Colchicine inhibits cell microtubule assembly by binding to and preventing the polymerization ot tubulin monomers. Although there are data to indicate that colchicine inhibits a variety of cell-mediated immune responses, the effects and mechanisms of inhibiting cell microtubule assembly on the alloimmune response have not been thoroughly investigated. It has recently been shown that colchicine prevents acute rejection and promotes the long-term survival of rat renal allografts. In this study, the effects and mechanisms of inhibiting cell microtubule assembly by colchicine on the alloimmune response in vitro and in vivo were examined. First, the effects of colchicine on T lymphocyte response to alloantigen in vitro were tested. In the standard one-way mixed lymphocyte response (MLR), responder Lewis rat lymph node cells were cultured with irradiated Brown Norway stimulators. Colchicine inhibited the MLR in a dose-dependent manner, with 100% inhibition at a concentration of 25 ng/mL (6.25 x 10-8 M) and 50% inhibition at a concentration of approximately 5 to 10 ng/mL. Colchicine also inhibited the generation of cytotoxic T lymphocytes as well as cytotoxic T cell effector function in vitro in a dose-dependent fashion. Second, detailed immunohistologic studies of renal allografts harvested from unmodified control (acutely rejecting) and colchicine-treated rats (Day 15 or 30) were performed. These studies showed that grafts from colchicine-treated animals had significantly fewer mononuclear cell infiltrates and less edema, and moderately decreased deposition of immunoglobulin M, C3, and fibrin, as compared with acutely rejecting control grafts. In addition, grafts from colchicine-treated rats looked up-regulation of activation markers, including interleukin (IL)-2 receptor, major histocompatibility complex class II, and intercellular adhesion molecule-1, and showed essentially no expression ot the Th1-type activation and inflammatory cytokines IL-2, interferon-gamma, and tumor necrosis factor-alpha, respectively. By contrast, these grafts showed markedly increased labeling of intragraft mononuclear cells and associated endothelial cells for the Th2-related cytokine IL-4 and preservation of IL-6 expression, as compared with rejecting controls. These data indicate that blocking cell microtubule assembly down-regulates the alloimmune response in vitro, prevents acute rejection, and effects prolonged renal allograft survival by the selective inhibition of Th1 and the sparing of Th2 cell function in vivo. Understanding the mechanisms of how inhibiting cell microtubule assembly leads to such a state of immune deviation may lead to the development of novel therapies in organ transplantation as well as in autoimmune disease.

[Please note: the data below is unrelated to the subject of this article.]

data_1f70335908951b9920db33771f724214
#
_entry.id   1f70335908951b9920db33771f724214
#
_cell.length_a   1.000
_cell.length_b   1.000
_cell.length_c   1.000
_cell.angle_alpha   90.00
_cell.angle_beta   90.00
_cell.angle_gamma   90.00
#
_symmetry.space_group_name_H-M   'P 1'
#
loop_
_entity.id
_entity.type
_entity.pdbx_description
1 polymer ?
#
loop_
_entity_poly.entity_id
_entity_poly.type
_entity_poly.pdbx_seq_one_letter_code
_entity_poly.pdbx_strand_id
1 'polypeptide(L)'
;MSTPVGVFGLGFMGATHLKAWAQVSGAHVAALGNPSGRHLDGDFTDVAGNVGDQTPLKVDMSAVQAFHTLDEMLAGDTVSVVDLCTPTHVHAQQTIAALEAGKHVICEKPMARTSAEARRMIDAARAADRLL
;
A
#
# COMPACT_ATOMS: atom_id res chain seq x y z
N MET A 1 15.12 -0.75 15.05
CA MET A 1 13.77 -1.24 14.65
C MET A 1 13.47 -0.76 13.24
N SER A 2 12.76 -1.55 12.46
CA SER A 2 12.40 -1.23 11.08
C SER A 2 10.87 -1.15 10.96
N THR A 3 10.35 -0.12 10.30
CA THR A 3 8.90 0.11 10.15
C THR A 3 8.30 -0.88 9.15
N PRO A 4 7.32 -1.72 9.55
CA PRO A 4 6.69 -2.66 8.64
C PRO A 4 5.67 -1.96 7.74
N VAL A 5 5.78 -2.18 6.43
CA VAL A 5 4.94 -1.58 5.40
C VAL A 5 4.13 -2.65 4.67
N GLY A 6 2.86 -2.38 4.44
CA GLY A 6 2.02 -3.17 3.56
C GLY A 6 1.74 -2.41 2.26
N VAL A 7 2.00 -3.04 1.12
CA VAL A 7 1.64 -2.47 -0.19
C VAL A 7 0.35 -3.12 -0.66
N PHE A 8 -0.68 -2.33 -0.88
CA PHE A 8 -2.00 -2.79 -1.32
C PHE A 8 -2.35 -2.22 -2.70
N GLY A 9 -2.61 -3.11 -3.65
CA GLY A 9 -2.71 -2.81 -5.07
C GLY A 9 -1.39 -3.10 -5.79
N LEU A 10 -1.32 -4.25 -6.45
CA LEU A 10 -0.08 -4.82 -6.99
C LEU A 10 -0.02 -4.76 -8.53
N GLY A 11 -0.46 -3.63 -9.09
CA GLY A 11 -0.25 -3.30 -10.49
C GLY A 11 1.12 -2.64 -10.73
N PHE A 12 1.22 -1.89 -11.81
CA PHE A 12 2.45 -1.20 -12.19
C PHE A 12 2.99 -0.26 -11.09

|Number of pages
|Journal of the American Society of Nephrology
|Published - Jan 1995
ASJC Scopus subject areas
- General Medicine